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If I would ask for $\phi'(x) = f( \phi(x))$ and $\phi(0)=f(0)$, I would get that the inverse of $\phi$ is forced to be of the form:

$$\phi^{-1}(z) = \int_{0}^z \frac{1}{f(x)} d x.$$

Now it is natural to ask whether there is something similiar for the problem $\phi''(x) =f( \phi(x),\phi'(x))$?

Or a little bit mor restrictive: Given a (homogenous) polynomial $f_j(X_0, \dots X_n) \in \mathbb{C}[X_0, \dots, X_n]$, where $j=1, \dots, m$, such that the variety $V(f_1, \dots, f_m)$ is a non singular variety over $\mathbb{C}$.

Q1: Is it known in general, if there exists a function $\phi: \Omega \rightarrow \mathbb{C}$, such that $$f_j( \phi(s), \phi'(s), \dots, \phi^{(n)}(s))=0$$ or perhaps the easier problem with isolated variables $$\left( \phi^{(n+1)}(s) \right)^{\mathrm{deg} (f_j)}= f_j( \phi(s), \phi'(s), \dots, \phi^{(n)}(s)).$$ for all $s \in \Omega$? Here $\Omega$ is any open subset of $\mathbb{C}$. Are there global meromorphic solutions? What is the algebraic invariant, which counts the linear independent solutions here?

Q2: (see Denis Serre's answer): What is known in the case $m=1$? Or what if require all $f_j$'s to have the same degree?

Q3: Is there a general theory/algorithm, how to compute the solutions in special cases?

Q4: Are there some easy examples, which give an intuition, what we can expect to be true and what not?

I make this community wiki, since I do not know wheter my question is naive. I have little intuition about this stuff. Please comment if you do some changes. As a motivation, the Weierstrass $\wp $ function does the job for elliptic curves.

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1 Answer 1

up vote 5 down vote accepted

The answer is NO in general because your differential system is overdetermined: it has several equations and only one unknown function. Take the polynomials $\omega^2 X_0-X_2$ and $X_2^2-X_1^2-X_0^2$ with $\omega^4\ne1$. The solutions of the first equation are $ae^{\omega s}+be^{-\omega s}$, but none of them satisfy the second equation, but $\phi\equiv0$.

A more interesting question should be which varieties $V$ yield non-trivial solutions. The answer must be of geometrical nature. Overdetermined linear systems have been studied for a long time (dating back to Goursat and E. Cartan), but the situation for nonlinear ones might be widely open.

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Thanks for this point. Since the system you define, can be simplified to $X_0^2 (\omega^4-1)- X_1^2$. So this solution in this case will be $\exp ( x \sqrt{ \omega^4 -1})$. So how tho modify the question that it makes suitable sense? Should I require just one polynomial equation. Please forgive me that I will change the question accordingly. –  Marc Palm Nov 17 '10 at 8:10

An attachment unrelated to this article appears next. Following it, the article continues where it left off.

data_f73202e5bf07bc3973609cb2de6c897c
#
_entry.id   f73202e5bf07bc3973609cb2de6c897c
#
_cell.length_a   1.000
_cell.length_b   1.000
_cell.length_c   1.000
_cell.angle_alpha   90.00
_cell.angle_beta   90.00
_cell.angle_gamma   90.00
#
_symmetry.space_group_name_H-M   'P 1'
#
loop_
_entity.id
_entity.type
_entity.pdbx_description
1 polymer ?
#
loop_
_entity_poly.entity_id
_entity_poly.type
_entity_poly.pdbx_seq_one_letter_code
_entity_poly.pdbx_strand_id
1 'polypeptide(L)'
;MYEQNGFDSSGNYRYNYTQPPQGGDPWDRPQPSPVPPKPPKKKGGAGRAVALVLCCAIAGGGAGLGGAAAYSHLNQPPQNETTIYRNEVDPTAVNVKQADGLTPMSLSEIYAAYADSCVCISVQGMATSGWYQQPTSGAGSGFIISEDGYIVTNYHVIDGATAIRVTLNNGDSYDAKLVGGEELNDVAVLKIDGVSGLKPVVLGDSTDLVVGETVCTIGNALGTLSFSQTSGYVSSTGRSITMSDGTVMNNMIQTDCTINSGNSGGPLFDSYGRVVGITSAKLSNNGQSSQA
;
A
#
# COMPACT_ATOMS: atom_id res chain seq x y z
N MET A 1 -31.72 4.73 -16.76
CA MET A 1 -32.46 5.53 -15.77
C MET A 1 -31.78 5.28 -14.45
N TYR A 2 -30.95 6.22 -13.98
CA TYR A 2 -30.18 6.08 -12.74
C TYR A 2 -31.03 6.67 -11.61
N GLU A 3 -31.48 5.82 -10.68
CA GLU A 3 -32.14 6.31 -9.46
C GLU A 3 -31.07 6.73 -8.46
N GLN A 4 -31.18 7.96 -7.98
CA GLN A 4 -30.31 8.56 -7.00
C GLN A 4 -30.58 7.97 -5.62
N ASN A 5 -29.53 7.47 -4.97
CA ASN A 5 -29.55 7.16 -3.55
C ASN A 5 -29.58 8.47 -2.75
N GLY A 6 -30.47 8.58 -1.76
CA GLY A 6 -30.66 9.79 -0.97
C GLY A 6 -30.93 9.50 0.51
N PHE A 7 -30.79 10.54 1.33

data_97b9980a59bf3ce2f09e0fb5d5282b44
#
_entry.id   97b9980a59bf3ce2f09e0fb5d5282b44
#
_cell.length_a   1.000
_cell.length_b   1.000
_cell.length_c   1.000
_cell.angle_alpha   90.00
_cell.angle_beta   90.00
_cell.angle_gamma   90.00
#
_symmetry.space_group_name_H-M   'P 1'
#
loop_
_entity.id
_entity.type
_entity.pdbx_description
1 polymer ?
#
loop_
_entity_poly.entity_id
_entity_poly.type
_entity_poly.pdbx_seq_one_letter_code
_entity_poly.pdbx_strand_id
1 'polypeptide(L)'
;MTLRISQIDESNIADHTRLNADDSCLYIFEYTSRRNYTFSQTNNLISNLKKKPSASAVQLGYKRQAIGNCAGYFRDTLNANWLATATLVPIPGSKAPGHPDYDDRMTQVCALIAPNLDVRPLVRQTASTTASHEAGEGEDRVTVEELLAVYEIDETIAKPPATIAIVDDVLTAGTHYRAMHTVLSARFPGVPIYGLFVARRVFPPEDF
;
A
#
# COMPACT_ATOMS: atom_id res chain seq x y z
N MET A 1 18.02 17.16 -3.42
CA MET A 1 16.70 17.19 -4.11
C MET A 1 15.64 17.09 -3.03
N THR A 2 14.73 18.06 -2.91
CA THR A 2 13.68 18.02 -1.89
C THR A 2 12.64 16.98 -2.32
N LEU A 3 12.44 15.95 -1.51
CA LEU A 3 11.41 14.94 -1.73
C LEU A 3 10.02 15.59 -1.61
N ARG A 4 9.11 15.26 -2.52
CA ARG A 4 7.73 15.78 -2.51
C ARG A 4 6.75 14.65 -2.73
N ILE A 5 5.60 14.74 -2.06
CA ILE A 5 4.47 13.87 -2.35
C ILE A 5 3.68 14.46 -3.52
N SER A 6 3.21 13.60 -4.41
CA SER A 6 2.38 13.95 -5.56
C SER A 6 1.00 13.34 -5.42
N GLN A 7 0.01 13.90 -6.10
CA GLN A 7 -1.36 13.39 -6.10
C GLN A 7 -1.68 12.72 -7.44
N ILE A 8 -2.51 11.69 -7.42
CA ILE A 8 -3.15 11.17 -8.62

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When $m=1$, it is reasonnable to think that there are solutions. Two difficulties arise. 1- that $\partial f/\partial X_n$ vanishes at some points of $V$. This makes the ODE singular, and you have to go through Fuchs theory to see which kind of singularities are present in the solution. In some cases, the singularity is fake, as for the ODE $y'^2=y^3+ay+b$ (Weirstrass functions). 2- since the equation is non-linear, it is never obvious whether the solutions are global or not. Perhaps this is not an issue since you accept poles (meromorphic solutions). –  Denis Serre Nov 17 '10 at 8:55
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I'm not sure which work of Cartan is being referred to, but it seems to me that the theory now known as Cartan-Kahler theory developed for analyzing overdetermined systems of PDE's could be applied to this question. This theory works for nonlinear systems. Cartan may have some additional work specifically on ODE's, but I am unfamiliar with this. –  Deane Yang Nov 17 '10 at 14:17
    
Dear Deane Yang, can you please give me a better reference here? Wikipedia is not to precise here: en.wikipedia.org/wiki/Cartan-Kähler_theorem. But thanks for the hint in which direction I have to look! Do they give a constructive method or do they just consider uniqueness/existence questions? –  Marc Palm Nov 18 '10 at 8:13

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